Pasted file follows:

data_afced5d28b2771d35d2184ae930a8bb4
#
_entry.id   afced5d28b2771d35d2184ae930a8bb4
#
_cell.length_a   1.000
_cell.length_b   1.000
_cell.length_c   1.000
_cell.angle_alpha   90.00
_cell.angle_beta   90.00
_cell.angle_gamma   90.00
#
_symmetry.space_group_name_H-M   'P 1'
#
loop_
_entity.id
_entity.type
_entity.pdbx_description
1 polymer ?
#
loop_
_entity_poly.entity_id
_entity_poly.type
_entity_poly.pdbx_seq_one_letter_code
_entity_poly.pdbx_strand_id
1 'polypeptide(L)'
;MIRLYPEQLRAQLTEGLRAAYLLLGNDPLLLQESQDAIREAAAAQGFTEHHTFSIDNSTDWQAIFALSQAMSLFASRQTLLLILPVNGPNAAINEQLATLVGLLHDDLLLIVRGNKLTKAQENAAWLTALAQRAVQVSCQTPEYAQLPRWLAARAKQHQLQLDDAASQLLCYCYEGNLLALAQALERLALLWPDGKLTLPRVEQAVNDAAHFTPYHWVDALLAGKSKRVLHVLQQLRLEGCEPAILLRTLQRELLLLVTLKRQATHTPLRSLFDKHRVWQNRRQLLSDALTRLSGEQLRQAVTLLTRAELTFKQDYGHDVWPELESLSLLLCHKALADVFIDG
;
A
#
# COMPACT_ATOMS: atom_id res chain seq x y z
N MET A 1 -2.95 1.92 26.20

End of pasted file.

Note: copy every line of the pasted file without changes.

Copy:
data_afced5d28b2771d35d2184ae930a8bb4
#
_entry.id   afced5d28b2771d35d2184ae930a8bb4
#
_cell.length_a   1.000
_cell.length_b   1.000
_cell.length_c   1.000
_cell.angle_alpha   90.00
_cell.angle_beta   90.00
_cell.angle_gamma   90.00
#
_symmetry.space_group_name_H-M   'P 1'
#
loop_
_entity.id
_entity.type
_entity.pdbx_description
1 polymer ?
#
loop_
_entity_poly.entity_id
_entity_poly.type
_entity_poly.pdbx_seq_one_letter_code
_entity_poly.pdbx_strand_id
1 'polypeptide(L)'
;MIRLYPEQLRAQLTEGLRAAYLLLGNDPLLLQESQDAIREAAAAQGFTEHHTFSIDNSTDWQAIFALSQAMSLFASRQTLLLILPVNGPNAAINEQLATLVGLLHDDLLLIVRGNKLTKAQENAAWLTALAQRAVQVSCQTPEYAQLPRWLAARAKQHQLQLDDAASQLLCYCYEGNLLALAQALERLALLWPDGKLTLPRVEQAVNDAAHFTPYHWVDALLAGKSKRVLHVLQQLRLEGCEPAILLRTLQRELLLLVTLKRQATHTPLRSLFDKHRVWQNRRQLLSDALTRLSGEQLRQAVTLLTRAELTFKQDYGHDVWPELESLSLLLCHKALADVFIDG
;
A
#
# COMPACT_ATOMS: atom_id res chain seq x y z
N MET A 1 -2.95 1.92 26.20